Conan The Barbarian - Review
According to the makers of Conan The Barbarian - Barbarism equals to screaming, mindless splatter of blood and gore (Dexter stay away, not worth your time) and no sense of story or characters. To top it all, the film is in 3D. If you still want to endure the torture of this mindless war film, please find a 2D version. Better more, rent the Arnold Schwarzenegger’s 1982 version of the film. Please.
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I can tell you who will love Conan The Barbarian - Bulky, gym-going, Hayabusa driving, testosterone sweating, alpha males whose worst fear is being called Gay. They’re afraid to cry, or wear pink, but anything that spells b-l-o-o-d and involves manly barking, is FUN! And keeping with the cliché, Conan The Barbarian is all blood, sweat and low-baritone action. Not to mention, mindless, plotless and painful.
Michael Nispel’s Conan the Barbarian, which was brought to attention by Arnold Schwarzenegger in the 1982 version of the film, follows pretty much the same plot (?). Conan (Jason Momoa) is born amidst war, and grows to be a brutal, fearsome warrior. He stands out among his peers because of his mastery with swords. When he returns to his village, he finds it under the hostage of the powerful warlord Khalar Zym (Stephen Lang). The film tracks Conan as he fights for the dignity of his village – rather barbarically.
When the film opens with a gruesome scene, at that moment you think it could be a thrilling film – coupled with a story and a reason for us to take a journey through all the fights, blood and tears. However, our dear friend Conan here seems to jump from one fight to another without joining any dots. The entire “story” is told to us in a hurried first 10 mins, following which it’s “Dishum!” – 20 dead, a dance of swords and rivers of blood. Sadly, there’s nothing epic or legendary about it.
Jason Momoa cannot be taken seriously. Although some credit could be given to costume/make-up, because he certainly looks the part – but someone needs to sit him down and explain to him that screaming his guts out doesn’t make him a barbarian (most of the fights are graphically enhanced anyway. No points to acting, if at all)
I have friends who have read the Marvel comics of Conan the Barbarian who tell me that the comics are much more detailed, enchanting and grand. They give you a sense of journey, of a real fight. Schwarzenegger’s version of the film made him an international star, because the 1982 film had convincing screen savagery, and set a benchmark for raw, rugged action.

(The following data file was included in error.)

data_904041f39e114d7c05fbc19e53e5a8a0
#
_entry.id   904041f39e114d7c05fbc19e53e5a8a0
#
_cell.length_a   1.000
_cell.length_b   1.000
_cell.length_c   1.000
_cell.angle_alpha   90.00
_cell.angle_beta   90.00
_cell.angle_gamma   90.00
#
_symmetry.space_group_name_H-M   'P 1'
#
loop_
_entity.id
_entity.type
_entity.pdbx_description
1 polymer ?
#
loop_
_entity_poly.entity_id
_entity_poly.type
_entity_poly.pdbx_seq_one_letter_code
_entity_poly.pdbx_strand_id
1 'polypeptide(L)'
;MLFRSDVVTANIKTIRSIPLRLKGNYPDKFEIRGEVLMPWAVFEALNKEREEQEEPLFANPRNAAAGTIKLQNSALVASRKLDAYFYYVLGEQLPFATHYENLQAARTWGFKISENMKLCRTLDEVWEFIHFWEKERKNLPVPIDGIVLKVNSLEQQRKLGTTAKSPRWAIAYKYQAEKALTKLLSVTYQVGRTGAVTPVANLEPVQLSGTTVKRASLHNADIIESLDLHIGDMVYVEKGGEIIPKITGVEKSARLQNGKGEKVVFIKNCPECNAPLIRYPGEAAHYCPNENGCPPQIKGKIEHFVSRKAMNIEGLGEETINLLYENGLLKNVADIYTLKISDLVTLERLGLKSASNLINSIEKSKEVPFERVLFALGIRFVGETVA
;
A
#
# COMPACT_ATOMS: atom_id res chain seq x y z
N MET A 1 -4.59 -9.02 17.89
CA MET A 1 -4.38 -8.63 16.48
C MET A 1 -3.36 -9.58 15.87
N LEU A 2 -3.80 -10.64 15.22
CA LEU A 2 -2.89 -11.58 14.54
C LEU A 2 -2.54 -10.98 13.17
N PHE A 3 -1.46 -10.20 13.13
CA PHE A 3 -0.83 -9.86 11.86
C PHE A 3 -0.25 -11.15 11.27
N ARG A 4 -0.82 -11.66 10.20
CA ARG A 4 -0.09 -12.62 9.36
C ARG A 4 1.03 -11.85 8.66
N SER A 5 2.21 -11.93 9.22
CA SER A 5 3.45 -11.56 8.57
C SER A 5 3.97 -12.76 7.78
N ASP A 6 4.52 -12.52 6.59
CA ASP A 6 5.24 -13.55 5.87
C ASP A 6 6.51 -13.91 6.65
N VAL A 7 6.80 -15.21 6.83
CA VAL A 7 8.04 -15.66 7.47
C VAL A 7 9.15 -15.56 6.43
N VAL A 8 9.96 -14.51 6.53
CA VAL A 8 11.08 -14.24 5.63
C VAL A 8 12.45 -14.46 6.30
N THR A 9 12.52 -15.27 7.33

Conan The Barbarian in 3D however, is repetitive and just boring. It’s the same sequences being rotated in this washing machine of a film. A set of bloody, gory war scenes and sinister, half-smirking villains who love evilness just makes for a very frustrating 2 hours.
It seems like the makers learnt nothing from their predecessors. The 1982 version has a grand background score, earning immense popularity, given by Basil Poledouris. This Conan The Barbarian – has screams.
Please save yourself from the film. And from this wallet-tearing trend of 3D that is basically another head-ache inducing mechanism. You’d be much better off watching some soap-opera re-run on TV.
This review is by guest reviewer Swetha Ramakrishnan. Swetha Ramakrishnan is currently living and working in Mumbai. She's a self-confessed film enthusiast and can most likely be found talking to anyone and everyone about popular cinema and her love for SRK. Swetha Ramakrishnan also blogs at http://swetharamakrishnan.blogspot.com/.
- Violence: Lots of violence
- Language: Not too many dialogues, no expletives
- Nudity & Sexual content: None
- Concept: taken from Robert E Howard’s concept of a barbaric, brutal war hero
- General Look and Feel: Blue, dull and gory
Conan The Barbarian - Movie Details
- Official Sites: Website Facebook Twitter YouTube
- Banner: Nu Image Films, Millennium Films, Paradox Entertainment
- Producer: John Baldecchi, Boaz Davidson, Randall Emmett, Joe Gatta, Avi Lerner, Danny Lerner, Fredrik Malmberg, Les Weldon
- Director: Marcus Nispel
- Lead Cast: Jason Momoa, Stephen Lang, Rachel Nichols
- Supporting Cast: Ron Perlman, Rose McGowan
- Story: Thomas Dean Donnelly, Joshua Oppenheimer, Sean Hood
- Cinematography: Thomas Kloss
- Editor: Ken Blackwell
- Music Director: Tyler Bates
- Costume Designer: Wendy Partridge
- Art Direction: James Steuart
- Facebook Page: Link
- Running time: 112 minutes
- Reviewer: Swetha Ramakrishnan
- Language: English
- Country: USA
- Genres: Action